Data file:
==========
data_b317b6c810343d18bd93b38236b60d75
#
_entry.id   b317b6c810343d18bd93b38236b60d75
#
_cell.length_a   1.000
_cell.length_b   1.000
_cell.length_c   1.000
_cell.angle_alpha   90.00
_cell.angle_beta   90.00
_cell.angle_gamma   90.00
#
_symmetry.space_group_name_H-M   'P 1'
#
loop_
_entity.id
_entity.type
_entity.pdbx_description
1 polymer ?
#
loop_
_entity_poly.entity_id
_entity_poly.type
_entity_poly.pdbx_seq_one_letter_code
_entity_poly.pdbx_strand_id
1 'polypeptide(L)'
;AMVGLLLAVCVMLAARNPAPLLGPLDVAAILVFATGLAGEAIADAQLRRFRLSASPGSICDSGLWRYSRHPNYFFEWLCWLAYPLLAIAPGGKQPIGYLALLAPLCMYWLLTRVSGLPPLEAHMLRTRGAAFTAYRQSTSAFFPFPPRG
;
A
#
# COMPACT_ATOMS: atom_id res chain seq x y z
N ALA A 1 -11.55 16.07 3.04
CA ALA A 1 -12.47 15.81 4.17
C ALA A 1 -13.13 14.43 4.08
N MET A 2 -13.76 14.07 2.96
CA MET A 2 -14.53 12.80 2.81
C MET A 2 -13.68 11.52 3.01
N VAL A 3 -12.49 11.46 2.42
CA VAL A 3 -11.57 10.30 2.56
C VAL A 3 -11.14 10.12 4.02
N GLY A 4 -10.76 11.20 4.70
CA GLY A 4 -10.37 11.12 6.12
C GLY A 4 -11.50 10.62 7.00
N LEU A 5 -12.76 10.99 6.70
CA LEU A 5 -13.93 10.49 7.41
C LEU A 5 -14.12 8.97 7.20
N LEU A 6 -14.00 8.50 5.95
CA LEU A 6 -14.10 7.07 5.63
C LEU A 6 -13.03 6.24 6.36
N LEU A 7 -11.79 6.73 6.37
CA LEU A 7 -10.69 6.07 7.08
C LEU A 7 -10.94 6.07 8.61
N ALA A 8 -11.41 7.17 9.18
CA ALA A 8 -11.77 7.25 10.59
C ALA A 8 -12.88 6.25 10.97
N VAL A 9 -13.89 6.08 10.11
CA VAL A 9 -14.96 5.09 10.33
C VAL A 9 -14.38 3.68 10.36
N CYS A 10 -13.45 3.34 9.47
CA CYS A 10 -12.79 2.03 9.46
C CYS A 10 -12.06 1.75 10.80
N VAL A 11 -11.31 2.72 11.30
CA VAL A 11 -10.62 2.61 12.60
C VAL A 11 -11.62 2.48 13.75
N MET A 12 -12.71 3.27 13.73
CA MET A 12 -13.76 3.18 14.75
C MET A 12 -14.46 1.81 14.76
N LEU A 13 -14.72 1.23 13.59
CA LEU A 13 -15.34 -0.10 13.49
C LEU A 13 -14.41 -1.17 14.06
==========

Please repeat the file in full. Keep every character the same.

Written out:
data_b317b6c810343d18bd93b38236b60d75
#
_entry.id   b317b6c810343d18bd93b38236b60d75
#
_cell.length_a   1.000
_cell.length_b   1.000
_cell.length_c   1.000
_cell.angle_alpha   90.00
_cell.angle_beta   90.00
_cell.angle_gamma   90.00
#
_symmetry.space_group_name_H-M   'P 1'
#
loop_
_entity.id
_entity.type
_entity.pdbx_description
1 polymer ?
#
loop_
_entity_poly.entity_id
_entity_poly.type
_entity_poly.pdbx_seq_one_letter_code
_entity_poly.pdbx_strand_id
1 'polypeptide(L)'
;AMVGLLLAVCVMLAARNPAPLLGPLDVAAILVFATGLAGEAIADAQLRRFRLSASPGSICDSGLWRYSRHPNYFFEWLCWLAYPLLAIAPGGKQPIGYLALLAPLCMYWLLTRVSGLPPLEAHMLRTRGAAFTAYRQSTSAFFPFPPRG
;
A
#
# COMPACT_ATOMS: atom_id res chain seq x y z
N ALA A 1 -11.55 16.07 3.04
CA ALA A 1 -12.47 15.81 4.17
C ALA A 1 -13.13 14.43 4.08
N MET A 2 -13.76 14.07 2.96
CA MET A 2 -14.53 12.80 2.81
C MET A 2 -13.68 11.52 3.01
N VAL A 3 -12.49 11.46 2.42
CA VAL A 3 -11.57 10.30 2.56
C VAL A 3 -11.14 10.12 4.02
N GLY A 4 -10.76 11.20 4.70
CA GLY A 4 -10.37 11.12 6.12
C GLY A 4 -11.50 10.62 7.00
N LEU A 5 -12.76 10.99 6.70
CA LEU A 5 -13.93 10.49 7.41
C LEU A 5 -14.12 8.97 7.20
N LEU A 6 -14.00 8.50 5.95
CA LEU A 6 -14.10 7.07 5.63
C LEU A 6 -13.03 6.24 6.36
N LEU A 7 -11.79 6.73 6.37
CA LEU A 7 -10.69 6.07 7.08
C LEU A 7 -10.94 6.07 8.61
N ALA A 8 -11.41 7.17 9.18
CA ALA A 8 -11.77 7.25 10.59
C ALA A 8 -12.88 6.25 10.97
N VAL A 9 -13.89 6.08 10.11
CA VAL A 9 -14.96 5.09 10.33
C VAL A 9 -14.38 3.68 10.36
N CYS A 10 -13.45 3.34 9.47
CA CYS A 10 -12.79 2.03 9.46
C CYS A 10 -12.06 1.75 10.80
N VAL A 11 -11.31 2.72 11.30
CA VAL A 11 -10.62 2.61 12.60
C VAL A 11 -11.62 2.48 13.75
N MET A 12 -12.71 3.27 13.73
CA MET A 12 -13.76 3.18 14.75
C MET A 12 -14.46 1.81 14.76
N LEU A 13 -14.72 1.23 13.59
CA LEU A 13 -15.34 -0.10 13.49
C LEU A 13 -14.41 -1.17 14.06